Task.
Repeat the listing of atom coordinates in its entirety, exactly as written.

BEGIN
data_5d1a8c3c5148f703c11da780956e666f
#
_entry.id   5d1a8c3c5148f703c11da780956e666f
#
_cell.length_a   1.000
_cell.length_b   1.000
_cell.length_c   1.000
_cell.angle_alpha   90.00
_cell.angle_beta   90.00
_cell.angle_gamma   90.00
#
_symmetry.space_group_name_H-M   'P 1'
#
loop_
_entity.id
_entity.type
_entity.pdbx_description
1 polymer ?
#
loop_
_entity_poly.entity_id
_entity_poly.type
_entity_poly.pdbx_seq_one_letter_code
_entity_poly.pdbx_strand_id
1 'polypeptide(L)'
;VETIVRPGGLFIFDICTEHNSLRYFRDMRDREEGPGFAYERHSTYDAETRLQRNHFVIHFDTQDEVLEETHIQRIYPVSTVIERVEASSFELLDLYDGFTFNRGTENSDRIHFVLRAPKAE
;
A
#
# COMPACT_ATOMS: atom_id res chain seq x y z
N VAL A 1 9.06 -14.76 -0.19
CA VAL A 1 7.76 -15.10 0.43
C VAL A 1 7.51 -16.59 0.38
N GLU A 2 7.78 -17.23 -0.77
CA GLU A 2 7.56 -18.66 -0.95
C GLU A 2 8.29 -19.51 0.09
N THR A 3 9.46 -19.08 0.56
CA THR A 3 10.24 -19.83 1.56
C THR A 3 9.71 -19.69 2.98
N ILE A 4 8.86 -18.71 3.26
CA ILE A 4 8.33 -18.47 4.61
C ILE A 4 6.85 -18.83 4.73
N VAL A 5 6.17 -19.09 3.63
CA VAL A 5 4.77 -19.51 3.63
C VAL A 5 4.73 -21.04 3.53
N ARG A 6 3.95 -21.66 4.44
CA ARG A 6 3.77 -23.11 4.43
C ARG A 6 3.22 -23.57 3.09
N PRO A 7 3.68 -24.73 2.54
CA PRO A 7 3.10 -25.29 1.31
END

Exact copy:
data_5d1a8c3c5148f703c11da780956e666f
#
_entry.id   5d1a8c3c5148f703c11da780956e666f
#
_cell.length_a   1.000
_cell.length_b   1.000
_cell.length_c   1.000
_cell.angle_alpha   90.00
_cell.angle_beta   90.00
_cell.angle_gamma   90.00
#
_symmetry.space_group_name_H-M   'P 1'
#
loop_
_entity.id
_entity.type
_entity.pdbx_description
1 polymer ?
#
loop_
_entity_poly.entity_id
_entity_poly.type
_entity_poly.pdbx_seq_one_letter_code
_entity_poly.pdbx_strand_id
1 'polypeptide(L)'
;VETIVRPGGLFIFDICTEHNSLRYFRDMRDREEGPGFAYERHSTYDAETRLQRNHFVIHFDTQDEVLEETHIQRIYPVSTVIERVEASSFELLDLYDGFTFNRGTENSDRIHFVLRAPKAE
;
A
#
# COMPACT_ATOMS: atom_id res chain seq x y z
N VAL A 1 9.06 -14.76 -0.19
CA VAL A 1 7.76 -15.10 0.43
C VAL A 1 7.51 -16.59 0.38
N GLU A 2 7.78 -17.23 -0.77
CA GLU A 2 7.56 -18.66 -0.95
C GLU A 2 8.29 -19.51 0.09
N THR A 3 9.46 -19.08 0.56
CA THR A 3 10.24 -19.83 1.56
C THR A 3 9.71 -19.69 2.98
N ILE A 4 8.86 -18.71 3.26
CA ILE A 4 8.33 -18.47 4.61
C ILE A 4 6.85 -18.83 4.73
N VAL A 5 6.17 -19.09 3.63
CA VAL A 5 4.77 -19.51 3.63
C VAL A 5 4.73 -21.04 3.53
N ARG A 6 3.95 -21.66 4.44
CA ARG A 6 3.77 -23.11 4.43
C ARG A 6 3.22 -23.57 3.09
N PRO A 7 3.68 -24.73 2.54
CA PRO A 7 3.10 -25.29 1.31